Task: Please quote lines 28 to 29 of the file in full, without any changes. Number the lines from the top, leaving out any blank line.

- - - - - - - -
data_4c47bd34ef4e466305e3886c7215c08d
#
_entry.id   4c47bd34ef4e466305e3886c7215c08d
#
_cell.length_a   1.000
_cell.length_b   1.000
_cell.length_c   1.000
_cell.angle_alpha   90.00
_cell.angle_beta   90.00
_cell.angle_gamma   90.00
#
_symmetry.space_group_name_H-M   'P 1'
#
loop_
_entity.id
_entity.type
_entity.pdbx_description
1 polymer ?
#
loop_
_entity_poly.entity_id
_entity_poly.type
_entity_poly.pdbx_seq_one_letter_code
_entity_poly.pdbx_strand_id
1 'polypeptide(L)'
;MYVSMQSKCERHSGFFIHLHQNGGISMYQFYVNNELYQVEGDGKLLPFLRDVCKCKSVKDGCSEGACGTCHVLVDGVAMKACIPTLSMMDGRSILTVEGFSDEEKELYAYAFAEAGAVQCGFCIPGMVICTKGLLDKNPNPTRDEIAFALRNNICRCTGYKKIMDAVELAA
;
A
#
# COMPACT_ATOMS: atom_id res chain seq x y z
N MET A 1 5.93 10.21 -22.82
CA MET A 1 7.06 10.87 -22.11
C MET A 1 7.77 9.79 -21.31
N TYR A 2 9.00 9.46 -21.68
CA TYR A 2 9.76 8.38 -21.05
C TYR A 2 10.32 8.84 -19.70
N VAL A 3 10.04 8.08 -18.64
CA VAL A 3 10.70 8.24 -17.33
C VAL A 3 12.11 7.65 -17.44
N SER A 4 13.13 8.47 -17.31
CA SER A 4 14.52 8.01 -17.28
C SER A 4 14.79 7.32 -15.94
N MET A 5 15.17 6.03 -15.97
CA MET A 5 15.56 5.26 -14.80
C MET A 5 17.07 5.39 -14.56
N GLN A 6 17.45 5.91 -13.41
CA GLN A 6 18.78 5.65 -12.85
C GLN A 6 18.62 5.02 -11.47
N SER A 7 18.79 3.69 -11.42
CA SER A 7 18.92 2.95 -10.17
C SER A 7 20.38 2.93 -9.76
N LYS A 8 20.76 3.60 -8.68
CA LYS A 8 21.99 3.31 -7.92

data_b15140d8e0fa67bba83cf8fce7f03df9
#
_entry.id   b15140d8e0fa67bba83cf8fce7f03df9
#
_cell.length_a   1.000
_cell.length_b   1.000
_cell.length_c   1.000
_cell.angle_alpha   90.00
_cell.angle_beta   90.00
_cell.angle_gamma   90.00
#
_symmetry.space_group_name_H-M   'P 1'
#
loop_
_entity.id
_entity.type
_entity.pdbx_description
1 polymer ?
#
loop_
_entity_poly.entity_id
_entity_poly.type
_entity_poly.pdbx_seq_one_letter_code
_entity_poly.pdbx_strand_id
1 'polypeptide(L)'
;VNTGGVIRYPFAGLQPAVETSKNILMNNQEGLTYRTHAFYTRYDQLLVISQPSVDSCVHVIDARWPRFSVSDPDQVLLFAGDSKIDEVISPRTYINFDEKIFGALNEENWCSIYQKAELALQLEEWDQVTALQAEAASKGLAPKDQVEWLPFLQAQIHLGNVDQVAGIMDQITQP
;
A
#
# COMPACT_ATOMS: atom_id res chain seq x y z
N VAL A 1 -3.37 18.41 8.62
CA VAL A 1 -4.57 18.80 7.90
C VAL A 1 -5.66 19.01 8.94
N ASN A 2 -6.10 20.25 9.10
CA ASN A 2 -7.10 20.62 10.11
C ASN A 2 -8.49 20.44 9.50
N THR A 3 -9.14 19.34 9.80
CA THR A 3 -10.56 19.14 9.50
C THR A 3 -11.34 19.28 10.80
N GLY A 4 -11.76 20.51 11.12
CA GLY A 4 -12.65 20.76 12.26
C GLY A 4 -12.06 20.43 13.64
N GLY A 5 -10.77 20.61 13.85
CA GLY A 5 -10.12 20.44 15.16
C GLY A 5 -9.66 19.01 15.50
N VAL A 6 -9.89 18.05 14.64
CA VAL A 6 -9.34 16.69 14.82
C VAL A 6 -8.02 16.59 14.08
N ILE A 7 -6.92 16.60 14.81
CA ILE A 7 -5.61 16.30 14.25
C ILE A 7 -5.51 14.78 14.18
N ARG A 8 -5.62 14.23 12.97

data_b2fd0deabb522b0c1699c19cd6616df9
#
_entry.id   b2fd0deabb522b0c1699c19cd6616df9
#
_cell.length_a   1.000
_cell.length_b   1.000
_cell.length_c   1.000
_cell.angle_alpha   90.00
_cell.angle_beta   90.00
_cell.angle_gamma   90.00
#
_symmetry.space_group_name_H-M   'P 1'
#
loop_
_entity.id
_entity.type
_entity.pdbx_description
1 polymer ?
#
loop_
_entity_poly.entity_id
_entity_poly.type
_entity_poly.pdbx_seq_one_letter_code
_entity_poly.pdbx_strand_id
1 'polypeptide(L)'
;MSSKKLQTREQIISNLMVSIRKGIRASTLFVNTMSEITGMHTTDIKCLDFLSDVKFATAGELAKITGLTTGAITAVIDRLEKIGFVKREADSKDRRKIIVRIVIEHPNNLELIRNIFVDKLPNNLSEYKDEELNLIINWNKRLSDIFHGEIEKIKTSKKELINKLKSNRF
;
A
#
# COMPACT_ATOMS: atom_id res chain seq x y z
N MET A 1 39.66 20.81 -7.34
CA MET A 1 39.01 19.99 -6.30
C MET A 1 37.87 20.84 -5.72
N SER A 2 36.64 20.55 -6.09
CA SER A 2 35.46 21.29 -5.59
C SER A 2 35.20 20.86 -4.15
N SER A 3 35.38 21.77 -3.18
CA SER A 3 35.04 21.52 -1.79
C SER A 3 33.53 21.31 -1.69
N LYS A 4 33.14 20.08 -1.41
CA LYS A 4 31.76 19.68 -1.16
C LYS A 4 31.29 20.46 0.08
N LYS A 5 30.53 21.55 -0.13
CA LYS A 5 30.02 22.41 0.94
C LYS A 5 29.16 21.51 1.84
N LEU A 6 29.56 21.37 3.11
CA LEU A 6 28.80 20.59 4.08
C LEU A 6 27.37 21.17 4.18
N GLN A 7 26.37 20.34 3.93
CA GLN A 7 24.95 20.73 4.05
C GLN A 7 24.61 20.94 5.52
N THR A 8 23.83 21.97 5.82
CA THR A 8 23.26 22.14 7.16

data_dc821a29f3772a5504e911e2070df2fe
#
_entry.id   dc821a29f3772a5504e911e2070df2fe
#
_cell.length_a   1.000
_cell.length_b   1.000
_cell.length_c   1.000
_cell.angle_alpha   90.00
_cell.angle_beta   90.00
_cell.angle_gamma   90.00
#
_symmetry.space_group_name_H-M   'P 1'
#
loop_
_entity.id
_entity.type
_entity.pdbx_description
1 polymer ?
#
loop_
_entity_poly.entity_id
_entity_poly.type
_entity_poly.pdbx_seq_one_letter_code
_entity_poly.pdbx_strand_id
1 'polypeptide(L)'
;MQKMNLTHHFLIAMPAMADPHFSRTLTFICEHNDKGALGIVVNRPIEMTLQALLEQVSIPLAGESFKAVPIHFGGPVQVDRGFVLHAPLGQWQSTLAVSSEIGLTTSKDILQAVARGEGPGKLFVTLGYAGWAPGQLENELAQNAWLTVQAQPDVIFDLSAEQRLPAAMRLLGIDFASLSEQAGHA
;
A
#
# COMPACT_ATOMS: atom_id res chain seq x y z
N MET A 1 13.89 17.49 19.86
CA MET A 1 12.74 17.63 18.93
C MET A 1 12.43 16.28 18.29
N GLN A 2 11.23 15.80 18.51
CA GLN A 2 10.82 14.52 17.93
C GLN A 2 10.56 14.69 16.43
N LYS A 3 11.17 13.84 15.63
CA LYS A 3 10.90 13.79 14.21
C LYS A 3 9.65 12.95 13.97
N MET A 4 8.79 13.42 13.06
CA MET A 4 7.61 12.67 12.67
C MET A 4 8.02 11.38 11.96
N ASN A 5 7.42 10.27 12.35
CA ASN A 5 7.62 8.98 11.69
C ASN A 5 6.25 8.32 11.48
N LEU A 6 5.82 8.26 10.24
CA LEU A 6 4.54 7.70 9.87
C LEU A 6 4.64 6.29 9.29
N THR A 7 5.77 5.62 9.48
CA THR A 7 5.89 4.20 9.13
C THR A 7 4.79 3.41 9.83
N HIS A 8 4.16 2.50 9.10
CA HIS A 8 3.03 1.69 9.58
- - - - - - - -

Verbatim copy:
A
#